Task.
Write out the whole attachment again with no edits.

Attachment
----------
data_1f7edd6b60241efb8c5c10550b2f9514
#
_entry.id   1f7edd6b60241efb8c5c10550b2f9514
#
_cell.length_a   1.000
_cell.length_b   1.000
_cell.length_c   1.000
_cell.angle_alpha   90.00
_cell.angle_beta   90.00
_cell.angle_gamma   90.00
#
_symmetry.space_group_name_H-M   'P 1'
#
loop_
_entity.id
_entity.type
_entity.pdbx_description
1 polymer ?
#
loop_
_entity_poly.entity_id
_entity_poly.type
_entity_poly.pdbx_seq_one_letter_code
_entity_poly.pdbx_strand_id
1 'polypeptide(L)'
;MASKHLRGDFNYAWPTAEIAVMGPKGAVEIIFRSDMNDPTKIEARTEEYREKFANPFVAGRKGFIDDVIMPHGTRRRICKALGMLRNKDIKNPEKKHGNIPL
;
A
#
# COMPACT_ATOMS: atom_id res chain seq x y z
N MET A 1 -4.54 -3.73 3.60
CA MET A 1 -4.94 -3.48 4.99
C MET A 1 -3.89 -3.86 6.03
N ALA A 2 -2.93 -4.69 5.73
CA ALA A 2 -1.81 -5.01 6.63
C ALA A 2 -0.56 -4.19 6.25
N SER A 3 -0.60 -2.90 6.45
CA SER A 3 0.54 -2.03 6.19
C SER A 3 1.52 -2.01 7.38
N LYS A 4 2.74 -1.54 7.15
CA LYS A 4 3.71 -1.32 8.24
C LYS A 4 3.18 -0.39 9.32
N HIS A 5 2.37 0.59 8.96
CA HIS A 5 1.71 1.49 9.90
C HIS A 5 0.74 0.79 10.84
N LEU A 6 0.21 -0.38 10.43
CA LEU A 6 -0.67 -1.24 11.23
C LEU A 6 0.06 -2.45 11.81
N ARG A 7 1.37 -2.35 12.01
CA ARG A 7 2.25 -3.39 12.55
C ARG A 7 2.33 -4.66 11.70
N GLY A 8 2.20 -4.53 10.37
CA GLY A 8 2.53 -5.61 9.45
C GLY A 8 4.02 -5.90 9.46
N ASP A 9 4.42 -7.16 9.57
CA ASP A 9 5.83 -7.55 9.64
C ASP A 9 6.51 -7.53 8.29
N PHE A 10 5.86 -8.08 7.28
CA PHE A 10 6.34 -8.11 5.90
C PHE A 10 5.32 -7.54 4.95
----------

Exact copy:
data_1f7edd6b60241efb8c5c10550b2f9514
#
_entry.id   1f7edd6b60241efb8c5c10550b2f9514
#
_cell.length_a   1.000
_cell.length_b   1.000
_cell.length_c   1.000
_cell.angle_alpha   90.00
_cell.angle_beta   90.00
_cell.angle_gamma   90.00
#
_symmetry.space_group_name_H-M   'P 1'
#
loop_
_entity.id
_entity.type
_entity.pdbx_description
1 polymer ?
#
loop_
_entity_poly.entity_id
_entity_poly.type
_entity_poly.pdbx_seq_one_letter_code
_entity_poly.pdbx_strand_id
1 'polypeptide(L)'
;MASKHLRGDFNYAWPTAEIAVMGPKGAVEIIFRSDMNDPTKIEARTEEYREKFANPFVAGRKGFIDDVIMPHGTRRRICKALGMLRNKDIKNPEKKHGNIPL
;
A
#
# COMPACT_ATOMS: atom_id res chain seq x y z
N MET A 1 -4.54 -3.73 3.60
CA MET A 1 -4.94 -3.48 4.99
C MET A 1 -3.89 -3.86 6.03
N ALA A 2 -2.93 -4.69 5.73
CA ALA A 2 -1.81 -5.01 6.63
C ALA A 2 -0.56 -4.19 6.25
N SER A 3 -0.60 -2.90 6.45
CA SER A 3 0.54 -2.03 6.19
C SER A 3 1.52 -2.01 7.38
N LYS A 4 2.74 -1.54 7.15
CA LYS A 4 3.71 -1.32 8.24
C LYS A 4 3.18 -0.39 9.32
N HIS A 5 2.37 0.59 8.96
CA HIS A 5 1.71 1.49 9.90
C HIS A 5 0.74 0.79 10.84
N LEU A 6 0.21 -0.38 10.43
CA LEU A 6 -0.67 -1.24 11.23
C LEU A 6 0.06 -2.45 11.81
N ARG A 7 1.37 -2.35 12.01
CA ARG A 7 2.25 -3.39 12.55
C ARG A 7 2.33 -4.66 11.70
N GLY A 8 2.20 -4.53 10.37
CA GLY A 8 2.53 -5.61 9.45
C GLY A 8 4.02 -5.90 9.46
N ASP A 9 4.42 -7.16 9.57
CA ASP A 9 5.83 -7.55 9.64
C ASP A 9 6.51 -7.53 8.29
N PHE A 10 5.86 -8.08 7.28
CA PHE A 10 6.34 -8.11 5.90
C PHE A 10 5.32 -7.54 4.95